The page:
Newsstand Menu

Watson School of Biological Sciences graduates 10th class on 60th anniversary of double helix

WSBS 2013 graduation
Led by Dr. David Spector, CSHL’s Director of Research, an academic procession at the WSBS 10th commencement and Dr. Bruce Stillman, President and CEO of CSHL, to Spector’s right.
Print Friendly, PDF & Email

Cold Spring Harbor, NY — The Watson School of Biological Sciences at Cold Spring Harbor Laboratory (CSHL) celebrated its 10th commencement Sunday afternoon, April 28, conferring the Ph.D. degree in biology upon eight new graduates and honorary doctoral degrees on two distinguished investigators who have had major impacts in their fields.

It was a day of milestones and anniversaries, as noted by Dr. Alexander Gann, who became Dean of the Watson School at the beginning of this year.

“I’m delighted that my first graduation ceremony as dean coincides with the School’s 10th graduating class and includes the 60th Ph.D. degree we will have awarded in our 14-year institutional history,” Gann said.

“In view of who our school is named after—Dr. James D. Watson—I’m happy, too, that this event falls on the 60th anniversary of the discovery of the double-helix structure of DNA,” he added.

The eight students receiving the Ph.D. degree were: Megan Bodnar, Joseph Calarco, Saya Ebbesen, Eyal Gruntman, Paloma Guzzardo, Maria Pineda, Felix Schlesinger and Petr Znamenskiy.  Their research in pursuit of the degree ranged from mechanisms of gene regulation to cancer biology to systems neuroscience.

Founded in 1999 with the express purpose of reforming graduate education in bioscience, the Watson School has influenced other schools, particularly in the opportunity and encouragement it provides students to complete their doctoral degrees in as little as 4 years. Students must complete their program within 6 years, a number that is still below the national average for completion nationwide.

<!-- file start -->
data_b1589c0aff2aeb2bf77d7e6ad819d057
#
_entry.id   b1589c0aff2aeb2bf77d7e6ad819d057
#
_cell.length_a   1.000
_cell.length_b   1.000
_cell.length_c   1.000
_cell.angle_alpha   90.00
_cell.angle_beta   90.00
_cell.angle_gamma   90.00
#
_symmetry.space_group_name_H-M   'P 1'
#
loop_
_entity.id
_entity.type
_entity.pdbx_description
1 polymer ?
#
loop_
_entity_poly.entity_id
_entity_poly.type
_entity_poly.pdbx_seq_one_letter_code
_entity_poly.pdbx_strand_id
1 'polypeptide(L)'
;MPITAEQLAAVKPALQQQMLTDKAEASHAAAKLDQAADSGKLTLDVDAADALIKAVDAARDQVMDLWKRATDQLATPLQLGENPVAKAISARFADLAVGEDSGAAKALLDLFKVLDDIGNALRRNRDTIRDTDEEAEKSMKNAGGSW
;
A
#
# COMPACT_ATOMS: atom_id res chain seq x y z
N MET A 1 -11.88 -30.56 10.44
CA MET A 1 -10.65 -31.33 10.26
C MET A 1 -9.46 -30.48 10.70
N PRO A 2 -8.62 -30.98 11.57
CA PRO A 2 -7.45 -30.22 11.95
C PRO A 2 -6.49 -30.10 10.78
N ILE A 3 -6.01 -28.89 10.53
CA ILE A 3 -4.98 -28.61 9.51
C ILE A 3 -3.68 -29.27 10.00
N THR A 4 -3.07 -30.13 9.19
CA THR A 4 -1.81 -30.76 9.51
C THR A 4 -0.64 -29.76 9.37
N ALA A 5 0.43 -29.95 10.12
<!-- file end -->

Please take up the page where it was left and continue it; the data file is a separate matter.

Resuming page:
“This is achieved not by lowering standards,” Gann stressed. “Rather it is the result of dedicated faculty ensuring these exceptional students whom we attract pursue science in a highly focused way—an essential skill in modern research, where there is an almost limitless range of experiments that might be done and technologies that can be deployed.”

This focus and preparation for research in the “real world” enhances the value of the Watson School degree.

The Watson School conferred honorary doctoral degrees upon Drs. Brigid Hogan and Jack E. Dixon.

Hogan, currently the George Barth Geller Professor and chair of the Department of Cell Biology at Duke University Medical Center, has made many innovative contributions to the fields of mammalian embryology and the early development of complex organ systems such as the eye, kidney, heart and lungs.  Her laboratory was among the first to apply techniques of molecular biology to the study of mouse development—expertise that formed the basis of an influential course taught over the years at CSHL, “Molecular Embryology of the Mouse.”  In recent years, Hogan has made important contributions in the field of stem cell biology.

Dixon, an influential biochemist, has also been a powerful advocate for scientific research.  A decade ago, after an already distinguished career marked by elegant studies advancing our understanding of cell signaling and the molecular basis of disease causation, Dixon established a laboratory at the University of California, San Diego, while also serving, from 2007 until the present, as Vice President and Chief Scientific Officer of the Howard Hughes Medical Institute.

CSHL Assistant Professor Gurinder Singh “Mickey” Atwal, Ph.D., a quantitative biologist, received The Winship Herr Teaching Award at the commencement, recognizing his outstanding teaching at the Watson School. The awardee is annually chosen by the School’s first-year students.

Written by: Peter Tarr, Senior Science Writer | | 516-367-8455

Stay informed

Sign up for our newsletter to get the latest discoveries, upcoming events, videos, podcasts, and a news roundup delivered straight to your inbox every month.

  Newsletter Signup

About Cold Spring Harbor Laboratory

Founded in 1890, Cold Spring Harbor Laboratory has shaped contemporary biomedical research and education with programs in cancer, neuroscience, plant biology and quantitative biology. Home to eight Nobel Prize winners, the private, not-for-profit Laboratory employs 1,000 people including 600 scientists, students and technicians. The Meetings & Courses Program annually hosts more than 12,000 scientists. The Laboratory’s education arm also includes an academic publishing house, a graduate school and the DNA Learning Center with programs for middle, high school, and undergraduate students and teachers. For more information, visit